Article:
There's one behavior that can go either way and be a powerful screening tool, or unintentionally send mixed messages. It's talking about any issues you're having with your boyfriend or husband. On one hand, it's the thing a guy who secretly likes you will have the least patience for, and is most likely to cause him to get exasperated and show his true feelings. If he has a crush the last thing he wants hear about is some other guy who gets to date you while he doesn't. Plus, you're talking about troubles in your relationship, so he'll get doubly annoyed by thinking, "Her boyfriend sounds like a jerk. Why is she staying with him when a great guy like me is right in front of her? Instead she's 'using' me to vent her feelings so she stick it out with him longer." On the other hand, talking about your relationship troubles may accidentally communicate to him "I'm not happy. I may be single soon. I'm looking for someone better... maybe someone like you."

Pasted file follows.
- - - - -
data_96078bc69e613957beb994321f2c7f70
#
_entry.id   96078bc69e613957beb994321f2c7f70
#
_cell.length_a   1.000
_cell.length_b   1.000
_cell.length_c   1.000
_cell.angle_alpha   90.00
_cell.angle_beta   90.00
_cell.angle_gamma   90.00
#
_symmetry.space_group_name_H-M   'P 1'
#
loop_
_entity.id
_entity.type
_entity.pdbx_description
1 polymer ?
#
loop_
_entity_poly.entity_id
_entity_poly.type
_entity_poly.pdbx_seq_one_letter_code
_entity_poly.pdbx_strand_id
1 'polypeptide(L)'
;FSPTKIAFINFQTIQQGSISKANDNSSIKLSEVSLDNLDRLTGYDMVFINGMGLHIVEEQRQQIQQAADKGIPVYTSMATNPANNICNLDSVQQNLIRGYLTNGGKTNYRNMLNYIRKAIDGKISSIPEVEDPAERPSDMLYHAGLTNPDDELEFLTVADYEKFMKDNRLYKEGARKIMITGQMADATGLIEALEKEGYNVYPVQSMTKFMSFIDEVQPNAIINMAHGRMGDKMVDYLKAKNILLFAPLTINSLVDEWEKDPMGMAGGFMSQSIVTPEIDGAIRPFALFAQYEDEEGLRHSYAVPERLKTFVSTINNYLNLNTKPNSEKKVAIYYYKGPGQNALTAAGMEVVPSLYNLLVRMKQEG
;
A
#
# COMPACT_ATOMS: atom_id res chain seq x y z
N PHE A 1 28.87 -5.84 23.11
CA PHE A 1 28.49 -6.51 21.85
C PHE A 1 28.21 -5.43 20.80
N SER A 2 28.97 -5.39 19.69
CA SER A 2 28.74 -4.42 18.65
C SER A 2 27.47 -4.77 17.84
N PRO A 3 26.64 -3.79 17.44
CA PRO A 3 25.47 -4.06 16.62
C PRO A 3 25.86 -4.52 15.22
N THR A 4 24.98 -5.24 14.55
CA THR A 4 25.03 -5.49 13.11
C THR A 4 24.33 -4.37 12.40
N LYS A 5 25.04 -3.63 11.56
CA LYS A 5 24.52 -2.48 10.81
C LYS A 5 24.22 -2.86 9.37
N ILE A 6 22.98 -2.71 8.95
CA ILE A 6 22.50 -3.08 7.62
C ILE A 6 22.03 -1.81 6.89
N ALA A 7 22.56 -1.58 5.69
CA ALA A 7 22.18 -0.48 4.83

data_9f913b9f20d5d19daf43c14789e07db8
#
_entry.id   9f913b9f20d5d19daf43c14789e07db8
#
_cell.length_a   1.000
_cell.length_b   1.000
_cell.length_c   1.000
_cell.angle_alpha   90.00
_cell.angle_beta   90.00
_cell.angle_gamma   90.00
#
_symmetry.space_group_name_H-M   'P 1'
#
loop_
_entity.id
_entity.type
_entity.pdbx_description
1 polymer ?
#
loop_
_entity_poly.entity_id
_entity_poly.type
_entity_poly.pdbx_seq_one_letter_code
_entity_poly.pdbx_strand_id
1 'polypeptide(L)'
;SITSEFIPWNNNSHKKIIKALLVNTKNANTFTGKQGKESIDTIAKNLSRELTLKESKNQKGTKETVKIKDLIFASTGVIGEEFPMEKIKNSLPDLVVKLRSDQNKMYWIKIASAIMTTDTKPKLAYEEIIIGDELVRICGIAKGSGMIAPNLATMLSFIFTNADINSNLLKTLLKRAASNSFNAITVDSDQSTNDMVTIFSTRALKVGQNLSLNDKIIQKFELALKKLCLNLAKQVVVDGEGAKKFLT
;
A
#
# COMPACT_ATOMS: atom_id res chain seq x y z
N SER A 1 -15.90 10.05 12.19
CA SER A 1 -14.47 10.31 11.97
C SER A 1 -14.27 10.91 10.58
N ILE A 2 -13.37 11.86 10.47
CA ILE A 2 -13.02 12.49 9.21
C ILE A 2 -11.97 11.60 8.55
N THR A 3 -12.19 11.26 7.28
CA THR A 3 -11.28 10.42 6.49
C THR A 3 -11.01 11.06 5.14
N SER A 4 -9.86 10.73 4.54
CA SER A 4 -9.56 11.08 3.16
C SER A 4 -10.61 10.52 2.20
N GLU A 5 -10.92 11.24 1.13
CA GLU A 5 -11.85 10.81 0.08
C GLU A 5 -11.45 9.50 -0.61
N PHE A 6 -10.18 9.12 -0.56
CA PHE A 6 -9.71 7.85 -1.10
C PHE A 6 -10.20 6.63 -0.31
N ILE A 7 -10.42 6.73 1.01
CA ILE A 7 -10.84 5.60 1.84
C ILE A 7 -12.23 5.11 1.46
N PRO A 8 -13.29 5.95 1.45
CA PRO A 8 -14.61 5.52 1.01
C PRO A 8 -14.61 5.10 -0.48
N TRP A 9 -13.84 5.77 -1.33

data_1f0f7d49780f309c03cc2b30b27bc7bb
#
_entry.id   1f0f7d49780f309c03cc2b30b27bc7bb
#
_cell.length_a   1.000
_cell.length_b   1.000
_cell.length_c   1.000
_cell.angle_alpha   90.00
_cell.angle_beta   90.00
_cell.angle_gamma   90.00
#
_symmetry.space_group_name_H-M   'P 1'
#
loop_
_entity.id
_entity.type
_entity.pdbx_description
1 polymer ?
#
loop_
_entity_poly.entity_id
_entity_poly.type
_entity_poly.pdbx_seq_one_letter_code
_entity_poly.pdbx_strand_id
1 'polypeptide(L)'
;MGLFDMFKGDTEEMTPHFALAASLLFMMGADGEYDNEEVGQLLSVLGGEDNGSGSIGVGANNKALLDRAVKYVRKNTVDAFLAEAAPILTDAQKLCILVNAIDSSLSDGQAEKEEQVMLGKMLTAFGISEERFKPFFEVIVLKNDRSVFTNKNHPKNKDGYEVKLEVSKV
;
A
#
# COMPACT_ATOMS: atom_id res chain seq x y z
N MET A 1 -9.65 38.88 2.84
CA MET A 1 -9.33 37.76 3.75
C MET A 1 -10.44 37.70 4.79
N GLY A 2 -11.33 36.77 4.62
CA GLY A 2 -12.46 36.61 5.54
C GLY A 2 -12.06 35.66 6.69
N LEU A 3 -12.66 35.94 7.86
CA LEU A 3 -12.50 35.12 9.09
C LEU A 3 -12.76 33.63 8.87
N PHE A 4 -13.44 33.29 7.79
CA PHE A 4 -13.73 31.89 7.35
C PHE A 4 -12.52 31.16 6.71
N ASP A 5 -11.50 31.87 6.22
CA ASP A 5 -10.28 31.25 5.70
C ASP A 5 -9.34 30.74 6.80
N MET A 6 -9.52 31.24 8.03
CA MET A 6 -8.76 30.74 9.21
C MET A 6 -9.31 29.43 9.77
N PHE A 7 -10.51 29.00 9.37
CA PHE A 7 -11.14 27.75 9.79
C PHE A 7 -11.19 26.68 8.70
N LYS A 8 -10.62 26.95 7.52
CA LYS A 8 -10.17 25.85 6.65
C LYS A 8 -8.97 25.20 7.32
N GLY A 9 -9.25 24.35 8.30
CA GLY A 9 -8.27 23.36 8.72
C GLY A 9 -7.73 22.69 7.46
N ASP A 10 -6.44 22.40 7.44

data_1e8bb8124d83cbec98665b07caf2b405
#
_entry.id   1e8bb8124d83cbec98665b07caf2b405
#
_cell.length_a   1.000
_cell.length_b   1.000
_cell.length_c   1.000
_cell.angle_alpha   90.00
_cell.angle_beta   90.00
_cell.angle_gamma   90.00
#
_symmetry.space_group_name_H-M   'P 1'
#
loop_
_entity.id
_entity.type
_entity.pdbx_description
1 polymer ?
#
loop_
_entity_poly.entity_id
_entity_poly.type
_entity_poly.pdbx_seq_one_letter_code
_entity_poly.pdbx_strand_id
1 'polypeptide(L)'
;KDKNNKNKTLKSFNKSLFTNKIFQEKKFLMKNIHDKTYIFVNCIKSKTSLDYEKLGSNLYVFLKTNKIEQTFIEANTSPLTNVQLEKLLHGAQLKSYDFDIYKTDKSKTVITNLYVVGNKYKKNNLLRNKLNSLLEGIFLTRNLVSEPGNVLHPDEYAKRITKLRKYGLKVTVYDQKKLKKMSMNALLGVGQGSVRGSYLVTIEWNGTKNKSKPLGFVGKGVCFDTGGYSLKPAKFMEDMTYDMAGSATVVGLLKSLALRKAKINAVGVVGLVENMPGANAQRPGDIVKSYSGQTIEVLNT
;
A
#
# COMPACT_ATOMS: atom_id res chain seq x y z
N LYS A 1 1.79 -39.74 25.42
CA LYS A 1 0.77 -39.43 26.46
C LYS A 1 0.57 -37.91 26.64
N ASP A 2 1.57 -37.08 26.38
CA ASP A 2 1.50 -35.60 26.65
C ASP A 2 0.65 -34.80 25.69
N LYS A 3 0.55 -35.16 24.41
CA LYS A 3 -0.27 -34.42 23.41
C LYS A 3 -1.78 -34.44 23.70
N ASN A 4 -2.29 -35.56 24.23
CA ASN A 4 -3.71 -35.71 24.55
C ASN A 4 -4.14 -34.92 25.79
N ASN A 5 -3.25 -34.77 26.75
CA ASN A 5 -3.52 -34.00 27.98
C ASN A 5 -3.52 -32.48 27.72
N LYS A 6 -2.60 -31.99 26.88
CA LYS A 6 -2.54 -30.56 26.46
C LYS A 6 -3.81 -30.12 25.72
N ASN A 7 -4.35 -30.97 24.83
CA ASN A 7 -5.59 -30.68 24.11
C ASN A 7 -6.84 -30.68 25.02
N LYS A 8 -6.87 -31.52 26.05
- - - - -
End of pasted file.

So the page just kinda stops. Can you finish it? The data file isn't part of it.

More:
Measures you can take throughout the friendship
As I said, successful male-female friendships aren't that much work, especially if you end up with guys who really do just want to be friends, but there are some steps you can take to maintain healthy boundaries:
Be careful with behaviors that may be misconstrued
Certain situations can send mixed signals. So can specific behaviors. It's definitely a good idea not to do these things in the first few months of the friendship, but being cautious with them longer-term can also help keep it clear in everyone's mind that the relationship will always just be a friendly one.
- Being flirty with each other, even if you feel like you're just goofing around - Some opposite-sex friendships do just fine with lots of funny, empty flirting, but for the most part this is playing with fire.
- Touching them a lot - Some guys will even see rougher touching, like a punch on the arm, as romantic, though that should be fine with most friends. What I'm talking about is more things like reflexively touching his shoulder after every joke he makes. The most risky type of touch is boyfriend/girlfriend-type stuff, like resting your head on his shoulder, or laying your head in his leg, while you watch a movie.
- Giving each other back massages or foot rubs - Be especially wary if he's offering the massage. Some guys think if they can touch you in a more intimate way, or show you how good they are with their hands, that you'll start thinking of them on a more sexual wavelength.